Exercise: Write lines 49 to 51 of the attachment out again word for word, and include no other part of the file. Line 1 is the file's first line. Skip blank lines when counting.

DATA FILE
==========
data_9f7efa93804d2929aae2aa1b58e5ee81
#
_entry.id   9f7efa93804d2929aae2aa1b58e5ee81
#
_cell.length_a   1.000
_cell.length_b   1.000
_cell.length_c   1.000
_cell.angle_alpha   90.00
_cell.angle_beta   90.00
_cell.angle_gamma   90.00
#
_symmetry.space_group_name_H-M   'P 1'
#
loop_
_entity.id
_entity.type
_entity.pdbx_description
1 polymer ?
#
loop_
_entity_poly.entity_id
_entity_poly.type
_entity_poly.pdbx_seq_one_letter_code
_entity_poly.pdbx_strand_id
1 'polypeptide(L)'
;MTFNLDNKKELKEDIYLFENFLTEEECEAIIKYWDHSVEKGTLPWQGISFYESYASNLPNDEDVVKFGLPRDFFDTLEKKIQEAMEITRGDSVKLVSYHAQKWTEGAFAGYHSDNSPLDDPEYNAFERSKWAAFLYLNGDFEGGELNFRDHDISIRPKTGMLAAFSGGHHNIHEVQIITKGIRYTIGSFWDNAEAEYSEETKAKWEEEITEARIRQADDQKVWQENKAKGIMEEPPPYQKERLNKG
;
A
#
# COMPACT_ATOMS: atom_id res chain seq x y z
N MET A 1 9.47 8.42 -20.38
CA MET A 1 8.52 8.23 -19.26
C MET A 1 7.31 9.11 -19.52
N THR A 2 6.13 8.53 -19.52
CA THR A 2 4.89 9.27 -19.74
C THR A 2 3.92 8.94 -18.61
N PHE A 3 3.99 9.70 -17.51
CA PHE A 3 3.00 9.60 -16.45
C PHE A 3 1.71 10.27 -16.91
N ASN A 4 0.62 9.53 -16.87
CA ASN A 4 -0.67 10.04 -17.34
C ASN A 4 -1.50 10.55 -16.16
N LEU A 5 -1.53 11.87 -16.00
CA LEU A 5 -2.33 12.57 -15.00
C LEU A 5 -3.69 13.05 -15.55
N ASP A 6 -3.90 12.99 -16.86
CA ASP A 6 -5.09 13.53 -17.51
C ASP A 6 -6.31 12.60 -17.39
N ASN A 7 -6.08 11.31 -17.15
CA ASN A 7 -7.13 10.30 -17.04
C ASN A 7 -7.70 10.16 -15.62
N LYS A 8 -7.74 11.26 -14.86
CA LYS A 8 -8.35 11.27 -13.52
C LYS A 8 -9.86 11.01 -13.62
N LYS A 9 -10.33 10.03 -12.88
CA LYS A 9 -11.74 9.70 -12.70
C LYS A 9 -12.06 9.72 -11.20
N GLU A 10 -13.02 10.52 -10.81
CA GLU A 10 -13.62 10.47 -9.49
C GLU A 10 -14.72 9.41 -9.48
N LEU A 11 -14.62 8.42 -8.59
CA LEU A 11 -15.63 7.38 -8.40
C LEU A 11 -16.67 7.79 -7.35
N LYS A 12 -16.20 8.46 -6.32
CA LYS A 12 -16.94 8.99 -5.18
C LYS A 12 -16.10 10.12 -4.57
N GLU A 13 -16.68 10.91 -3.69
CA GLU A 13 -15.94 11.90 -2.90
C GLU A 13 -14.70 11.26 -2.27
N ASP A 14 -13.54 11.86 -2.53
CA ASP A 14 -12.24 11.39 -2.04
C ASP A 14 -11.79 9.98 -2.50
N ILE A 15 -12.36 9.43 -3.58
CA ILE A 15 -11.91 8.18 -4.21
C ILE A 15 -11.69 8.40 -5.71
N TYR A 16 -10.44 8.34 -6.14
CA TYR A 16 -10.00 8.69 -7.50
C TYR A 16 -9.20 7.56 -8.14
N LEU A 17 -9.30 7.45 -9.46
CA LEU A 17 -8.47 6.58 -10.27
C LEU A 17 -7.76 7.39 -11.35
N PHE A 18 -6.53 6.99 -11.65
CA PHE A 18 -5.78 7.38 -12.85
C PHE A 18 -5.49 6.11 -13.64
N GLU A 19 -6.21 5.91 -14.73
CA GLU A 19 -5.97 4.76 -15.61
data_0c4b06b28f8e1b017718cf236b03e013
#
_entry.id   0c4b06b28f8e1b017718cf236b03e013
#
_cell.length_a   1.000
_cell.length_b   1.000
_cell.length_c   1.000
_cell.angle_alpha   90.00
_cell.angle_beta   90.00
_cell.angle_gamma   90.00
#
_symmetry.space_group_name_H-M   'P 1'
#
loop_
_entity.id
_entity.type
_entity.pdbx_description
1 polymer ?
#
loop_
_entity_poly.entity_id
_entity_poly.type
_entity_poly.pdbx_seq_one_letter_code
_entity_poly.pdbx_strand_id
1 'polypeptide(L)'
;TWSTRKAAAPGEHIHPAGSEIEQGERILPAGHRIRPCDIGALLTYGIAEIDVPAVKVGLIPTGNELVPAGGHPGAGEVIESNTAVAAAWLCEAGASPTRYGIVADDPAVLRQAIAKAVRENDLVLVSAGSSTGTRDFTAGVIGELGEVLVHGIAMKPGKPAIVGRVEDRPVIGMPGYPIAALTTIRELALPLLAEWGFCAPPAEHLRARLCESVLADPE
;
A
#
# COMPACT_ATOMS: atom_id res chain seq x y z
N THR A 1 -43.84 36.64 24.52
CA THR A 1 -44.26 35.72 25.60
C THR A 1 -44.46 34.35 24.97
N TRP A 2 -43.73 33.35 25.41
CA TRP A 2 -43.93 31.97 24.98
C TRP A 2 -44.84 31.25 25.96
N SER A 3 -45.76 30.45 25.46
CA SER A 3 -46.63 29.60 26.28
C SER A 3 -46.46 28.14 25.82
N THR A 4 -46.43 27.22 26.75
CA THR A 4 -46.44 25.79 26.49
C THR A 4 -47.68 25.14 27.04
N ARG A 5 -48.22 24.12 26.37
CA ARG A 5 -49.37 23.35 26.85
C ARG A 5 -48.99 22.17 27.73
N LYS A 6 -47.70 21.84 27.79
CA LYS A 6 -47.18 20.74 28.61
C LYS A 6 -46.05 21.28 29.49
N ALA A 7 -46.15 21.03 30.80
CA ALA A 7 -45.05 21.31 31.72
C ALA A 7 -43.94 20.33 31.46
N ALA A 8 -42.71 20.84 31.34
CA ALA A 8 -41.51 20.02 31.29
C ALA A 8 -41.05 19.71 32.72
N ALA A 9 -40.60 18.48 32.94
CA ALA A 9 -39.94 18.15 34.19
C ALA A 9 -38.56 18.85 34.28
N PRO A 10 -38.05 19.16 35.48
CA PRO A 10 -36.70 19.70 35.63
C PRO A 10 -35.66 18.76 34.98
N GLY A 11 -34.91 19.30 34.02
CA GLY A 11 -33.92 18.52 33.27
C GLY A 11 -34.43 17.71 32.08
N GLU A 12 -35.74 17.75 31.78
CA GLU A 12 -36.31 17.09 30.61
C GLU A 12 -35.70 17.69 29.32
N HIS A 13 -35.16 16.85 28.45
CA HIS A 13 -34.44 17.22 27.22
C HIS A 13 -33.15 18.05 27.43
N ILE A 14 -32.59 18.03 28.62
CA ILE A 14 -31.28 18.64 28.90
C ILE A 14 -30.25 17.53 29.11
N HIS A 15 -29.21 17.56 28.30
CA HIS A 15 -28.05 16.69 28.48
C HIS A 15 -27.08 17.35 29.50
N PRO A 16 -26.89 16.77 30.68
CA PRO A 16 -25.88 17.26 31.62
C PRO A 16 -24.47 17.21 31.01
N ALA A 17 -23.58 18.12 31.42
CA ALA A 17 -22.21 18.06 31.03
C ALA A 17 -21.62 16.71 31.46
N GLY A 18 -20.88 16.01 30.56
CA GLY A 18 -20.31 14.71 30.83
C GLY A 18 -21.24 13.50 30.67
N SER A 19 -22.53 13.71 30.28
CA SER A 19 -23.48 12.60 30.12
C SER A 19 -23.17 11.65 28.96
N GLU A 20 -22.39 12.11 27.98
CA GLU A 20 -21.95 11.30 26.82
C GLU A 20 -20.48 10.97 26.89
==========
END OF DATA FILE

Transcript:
N ASN A 7 -6.08 11.31 -17.15
CA ASN A 7 -7.13 10.30 -17.04
C ASN A 7 -7.70 10.16 -15.62